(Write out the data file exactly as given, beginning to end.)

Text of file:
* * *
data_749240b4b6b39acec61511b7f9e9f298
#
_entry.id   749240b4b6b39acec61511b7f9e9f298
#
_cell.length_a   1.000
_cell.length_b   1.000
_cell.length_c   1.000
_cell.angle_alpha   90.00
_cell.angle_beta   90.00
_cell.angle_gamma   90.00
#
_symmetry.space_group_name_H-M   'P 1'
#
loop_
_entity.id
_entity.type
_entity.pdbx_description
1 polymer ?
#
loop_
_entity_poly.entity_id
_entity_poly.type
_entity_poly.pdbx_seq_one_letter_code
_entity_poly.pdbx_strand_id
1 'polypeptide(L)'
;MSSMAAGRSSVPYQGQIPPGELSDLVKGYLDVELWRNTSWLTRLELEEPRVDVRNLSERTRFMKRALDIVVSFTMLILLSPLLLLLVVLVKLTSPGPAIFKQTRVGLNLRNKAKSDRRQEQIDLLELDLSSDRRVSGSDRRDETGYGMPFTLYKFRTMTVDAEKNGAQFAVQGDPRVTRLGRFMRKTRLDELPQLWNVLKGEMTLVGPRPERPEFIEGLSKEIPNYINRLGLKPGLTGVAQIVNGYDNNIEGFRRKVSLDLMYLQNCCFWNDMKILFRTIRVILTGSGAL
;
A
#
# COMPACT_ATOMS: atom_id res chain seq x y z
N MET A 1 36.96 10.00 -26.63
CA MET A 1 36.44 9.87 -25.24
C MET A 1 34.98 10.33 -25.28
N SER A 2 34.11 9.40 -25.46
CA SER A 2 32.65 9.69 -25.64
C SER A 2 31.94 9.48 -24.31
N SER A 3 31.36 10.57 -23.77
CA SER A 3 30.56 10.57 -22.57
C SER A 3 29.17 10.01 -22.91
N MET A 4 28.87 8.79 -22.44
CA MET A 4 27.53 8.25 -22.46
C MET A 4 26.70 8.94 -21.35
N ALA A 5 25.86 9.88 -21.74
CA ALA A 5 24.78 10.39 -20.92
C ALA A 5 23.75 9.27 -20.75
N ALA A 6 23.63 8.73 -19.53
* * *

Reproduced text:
data_749240b4b6b39acec61511b7f9e9f298
#
_entry.id   749240b4b6b39acec61511b7f9e9f298
#
_cell.length_a   1.000
_cell.length_b   1.000
_cell.length_c   1.000
_cell.angle_alpha   90.00
_cell.angle_beta   90.00
_cell.angle_gamma   90.00
#
_symmetry.space_group_name_H-M   'P 1'
#
loop_
_entity.id
_entity.type
_entity.pdbx_description
1 polymer ?
#
loop_
_entity_poly.entity_id
_entity_poly.type
_entity_poly.pdbx_seq_one_letter_code
_entity_poly.pdbx_strand_id
1 'polypeptide(L)'
;MSSMAAGRSSVPYQGQIPPGELSDLVKGYLDVELWRNTSWLTRLELEEPRVDVRNLSERTRFMKRALDIVVSFTMLILLSPLLLLLVVLVKLTSPGPAIFKQTRVGLNLRNKAKSDRRQEQIDLLELDLSSDRRVSGSDRRDETGYGMPFTLYKFRTMTVDAEKNGAQFAVQGDPRVTRLGRFMRKTRLDELPQLWNVLKGEMTLVGPRPERPEFIEGLSKEIPNYINRLGLKPGLTGVAQIVNGYDNNIEGFRRKVSLDLMYLQNCCFWNDMKILFRTIRVILTGSGAL
;
A
#
# COMPACT_ATOMS: atom_id res chain seq x y z
N MET A 1 36.96 10.00 -26.63
CA MET A 1 36.44 9.87 -25.24
C MET A 1 34.98 10.33 -25.28
N SER A 2 34.11 9.40 -25.46
CA SER A 2 32.65 9.69 -25.64
C SER A 2 31.94 9.48 -24.31
N SER A 3 31.36 10.57 -23.77
CA SER A 3 30.56 10.57 -22.57
C SER A 3 29.17 10.01 -22.91
N MET A 4 28.87 8.79 -22.44
CA MET A 4 27.53 8.25 -22.46
C MET A 4 26.70 8.94 -21.35
N ALA A 5 25.86 9.88 -21.74
CA ALA A 5 24.78 10.39 -20.92
C ALA A 5 23.75 9.27 -20.75
N ALA A 6 23.63 8.73 -19.53